A small (three-quarter sized) carriage clock with striking repeating movement by Drocourt, Paris dated c.1890.
The newly regilded case is presented in pristine condition, with beaded borders to all sides and the bevelled glasses to all sides all perfect.
The eight-day movement strikes and repeats on a gong. It is regulated by its original silvered platform escapement. The backplate is stamped with the trademark of Drocourt, a D and C separated by a clock, and with the serial number 25007. Many of the case parts also bear the serial number. The backplate is also stamped C.V. – Leigh Extence has carried out considerable research into the Drocourt family and clockmaking history and his research indicates C.V. are the initials for the supplier Charles Valogne, a friend of Alfred Drocourt’s from London who was associated with the Dent firm and who also supplied clocks from Jacot. Valogne presumably bought the movement from Drocourt, cased it and sold it on to John Walker (clockmakers & retailers) in Paris. A fine provenance.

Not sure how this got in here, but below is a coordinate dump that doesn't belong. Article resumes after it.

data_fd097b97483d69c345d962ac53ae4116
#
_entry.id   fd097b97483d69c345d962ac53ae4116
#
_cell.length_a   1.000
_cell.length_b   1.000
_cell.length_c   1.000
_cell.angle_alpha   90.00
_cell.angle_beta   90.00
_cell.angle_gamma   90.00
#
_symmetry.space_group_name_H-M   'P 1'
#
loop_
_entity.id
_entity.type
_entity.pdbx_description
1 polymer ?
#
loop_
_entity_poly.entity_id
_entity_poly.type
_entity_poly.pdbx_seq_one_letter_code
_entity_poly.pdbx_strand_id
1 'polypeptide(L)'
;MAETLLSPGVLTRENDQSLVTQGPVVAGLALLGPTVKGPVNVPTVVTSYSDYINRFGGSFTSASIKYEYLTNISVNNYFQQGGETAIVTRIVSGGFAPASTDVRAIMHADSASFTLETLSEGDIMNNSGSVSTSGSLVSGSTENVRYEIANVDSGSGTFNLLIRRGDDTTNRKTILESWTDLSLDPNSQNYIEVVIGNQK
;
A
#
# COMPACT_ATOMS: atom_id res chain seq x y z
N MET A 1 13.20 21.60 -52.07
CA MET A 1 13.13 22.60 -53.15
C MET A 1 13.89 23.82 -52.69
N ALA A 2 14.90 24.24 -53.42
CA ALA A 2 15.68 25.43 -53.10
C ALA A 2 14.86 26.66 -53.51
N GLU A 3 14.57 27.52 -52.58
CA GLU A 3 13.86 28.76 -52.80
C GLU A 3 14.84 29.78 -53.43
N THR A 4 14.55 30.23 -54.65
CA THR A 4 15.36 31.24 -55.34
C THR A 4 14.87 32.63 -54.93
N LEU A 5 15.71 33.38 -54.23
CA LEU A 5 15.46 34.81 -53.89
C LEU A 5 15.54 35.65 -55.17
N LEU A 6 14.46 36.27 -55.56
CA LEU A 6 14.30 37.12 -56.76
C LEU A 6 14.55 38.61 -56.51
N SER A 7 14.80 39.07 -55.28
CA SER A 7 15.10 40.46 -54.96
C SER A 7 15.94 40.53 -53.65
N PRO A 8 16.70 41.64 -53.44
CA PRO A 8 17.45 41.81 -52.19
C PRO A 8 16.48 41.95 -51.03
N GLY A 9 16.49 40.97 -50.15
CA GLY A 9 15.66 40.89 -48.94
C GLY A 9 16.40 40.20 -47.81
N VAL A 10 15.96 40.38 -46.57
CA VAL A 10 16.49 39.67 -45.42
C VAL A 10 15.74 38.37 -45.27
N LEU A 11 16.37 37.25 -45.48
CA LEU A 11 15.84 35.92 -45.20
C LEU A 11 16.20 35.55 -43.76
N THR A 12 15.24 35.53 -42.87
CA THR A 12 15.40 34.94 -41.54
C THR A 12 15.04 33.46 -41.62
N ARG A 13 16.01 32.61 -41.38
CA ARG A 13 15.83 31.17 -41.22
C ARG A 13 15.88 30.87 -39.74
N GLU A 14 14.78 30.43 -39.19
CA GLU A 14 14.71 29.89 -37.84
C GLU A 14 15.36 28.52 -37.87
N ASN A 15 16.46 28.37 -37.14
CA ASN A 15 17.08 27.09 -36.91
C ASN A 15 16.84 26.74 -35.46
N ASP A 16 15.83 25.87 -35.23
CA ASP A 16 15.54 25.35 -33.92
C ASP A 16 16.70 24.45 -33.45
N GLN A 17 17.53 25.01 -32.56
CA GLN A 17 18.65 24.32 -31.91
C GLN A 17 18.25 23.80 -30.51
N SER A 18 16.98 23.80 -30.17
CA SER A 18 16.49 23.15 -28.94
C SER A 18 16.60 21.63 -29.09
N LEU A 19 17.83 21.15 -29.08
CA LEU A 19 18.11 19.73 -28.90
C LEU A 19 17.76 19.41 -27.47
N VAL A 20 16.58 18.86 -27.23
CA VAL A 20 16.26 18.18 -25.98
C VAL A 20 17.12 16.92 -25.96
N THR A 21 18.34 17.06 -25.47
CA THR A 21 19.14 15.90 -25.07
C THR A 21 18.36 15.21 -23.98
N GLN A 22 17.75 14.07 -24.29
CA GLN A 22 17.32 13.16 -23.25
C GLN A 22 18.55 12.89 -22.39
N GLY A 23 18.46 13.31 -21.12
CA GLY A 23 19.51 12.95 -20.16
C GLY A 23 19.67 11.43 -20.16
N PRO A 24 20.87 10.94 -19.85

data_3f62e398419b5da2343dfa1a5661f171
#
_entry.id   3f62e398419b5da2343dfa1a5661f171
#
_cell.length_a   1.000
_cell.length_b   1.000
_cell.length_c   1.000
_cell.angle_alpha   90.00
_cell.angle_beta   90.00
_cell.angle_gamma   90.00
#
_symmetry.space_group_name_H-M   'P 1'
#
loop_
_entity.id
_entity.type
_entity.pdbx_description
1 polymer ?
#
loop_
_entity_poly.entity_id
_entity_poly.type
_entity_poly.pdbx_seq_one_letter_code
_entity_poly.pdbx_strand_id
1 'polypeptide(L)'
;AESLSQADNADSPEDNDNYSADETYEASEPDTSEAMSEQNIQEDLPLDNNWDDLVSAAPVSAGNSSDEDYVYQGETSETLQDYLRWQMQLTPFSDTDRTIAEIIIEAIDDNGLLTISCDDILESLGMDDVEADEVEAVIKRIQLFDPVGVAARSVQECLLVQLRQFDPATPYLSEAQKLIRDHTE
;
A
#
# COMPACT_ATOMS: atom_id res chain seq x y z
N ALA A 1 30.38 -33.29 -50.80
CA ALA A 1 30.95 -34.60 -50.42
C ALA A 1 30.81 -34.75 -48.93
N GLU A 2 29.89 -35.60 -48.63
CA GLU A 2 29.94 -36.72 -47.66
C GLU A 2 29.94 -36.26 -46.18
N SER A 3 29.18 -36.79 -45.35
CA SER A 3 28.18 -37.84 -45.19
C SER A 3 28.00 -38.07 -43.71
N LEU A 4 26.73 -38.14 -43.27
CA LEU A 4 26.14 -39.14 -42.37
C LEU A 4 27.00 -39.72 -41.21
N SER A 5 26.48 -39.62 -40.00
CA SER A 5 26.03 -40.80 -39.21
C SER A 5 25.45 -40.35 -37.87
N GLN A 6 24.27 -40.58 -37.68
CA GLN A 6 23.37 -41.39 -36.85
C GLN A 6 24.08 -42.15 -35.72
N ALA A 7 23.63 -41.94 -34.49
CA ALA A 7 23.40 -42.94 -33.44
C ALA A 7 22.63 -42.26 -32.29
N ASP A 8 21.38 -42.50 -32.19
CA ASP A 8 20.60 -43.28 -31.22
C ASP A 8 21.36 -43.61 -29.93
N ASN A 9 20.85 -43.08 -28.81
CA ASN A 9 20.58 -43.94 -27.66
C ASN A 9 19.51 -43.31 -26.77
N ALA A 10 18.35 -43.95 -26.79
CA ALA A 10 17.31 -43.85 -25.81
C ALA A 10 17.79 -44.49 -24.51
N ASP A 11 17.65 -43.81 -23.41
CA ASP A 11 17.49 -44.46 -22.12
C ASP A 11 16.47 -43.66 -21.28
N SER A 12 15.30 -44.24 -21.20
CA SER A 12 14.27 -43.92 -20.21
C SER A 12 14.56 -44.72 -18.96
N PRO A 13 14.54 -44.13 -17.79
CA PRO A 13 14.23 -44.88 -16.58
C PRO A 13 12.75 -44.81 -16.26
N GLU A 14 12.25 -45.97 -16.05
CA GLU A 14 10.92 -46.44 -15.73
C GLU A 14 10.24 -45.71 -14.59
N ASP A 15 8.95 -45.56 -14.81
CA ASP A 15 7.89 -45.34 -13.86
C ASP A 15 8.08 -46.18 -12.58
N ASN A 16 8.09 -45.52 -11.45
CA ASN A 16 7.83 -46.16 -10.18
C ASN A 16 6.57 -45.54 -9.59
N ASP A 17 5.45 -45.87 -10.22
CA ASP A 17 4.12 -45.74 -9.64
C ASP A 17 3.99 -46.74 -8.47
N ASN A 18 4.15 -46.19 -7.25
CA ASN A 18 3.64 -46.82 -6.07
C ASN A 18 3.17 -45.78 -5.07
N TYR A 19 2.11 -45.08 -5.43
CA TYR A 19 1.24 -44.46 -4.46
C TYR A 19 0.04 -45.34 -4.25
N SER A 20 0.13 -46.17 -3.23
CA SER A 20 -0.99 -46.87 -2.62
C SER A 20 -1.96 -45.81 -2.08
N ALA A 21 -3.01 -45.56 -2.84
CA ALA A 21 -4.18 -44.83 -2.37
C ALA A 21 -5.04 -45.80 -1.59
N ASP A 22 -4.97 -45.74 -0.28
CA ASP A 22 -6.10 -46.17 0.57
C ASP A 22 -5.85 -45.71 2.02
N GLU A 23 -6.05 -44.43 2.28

The clock is sold complete with its original numbered key.
The dial has a signed gilt mask and a raised silvered convex dial ring, painted with Arabic numerals.
Elaborate matching gilt hands.
Pierre & Alfred Drocourt were among the top makers of carriage clocks in the mid to late Victorian period, having a factory at Saint-Nicolas-d’Ailermont in France, and in Paris at Rue Debelleyme 28 and Rue de Limoges.
Drocourt made superb carriage clocks that were often decorative and were awarded numerous medals at exhibitions, such as the Bronze Medal at Paris 1867, the Silver at Paris 1878 and the gold at Paris in 1889.
The son, Alfred Drocourt, succeeded his father Pierre Drocourt sometime in the 1870s.
The movement is photographed in its condition pre-servicing, but it will be fully overhauled and guaranteed for 3 years.
It is also shown next to other carriage clocks for size comparison – three-quarters, giant, and standard.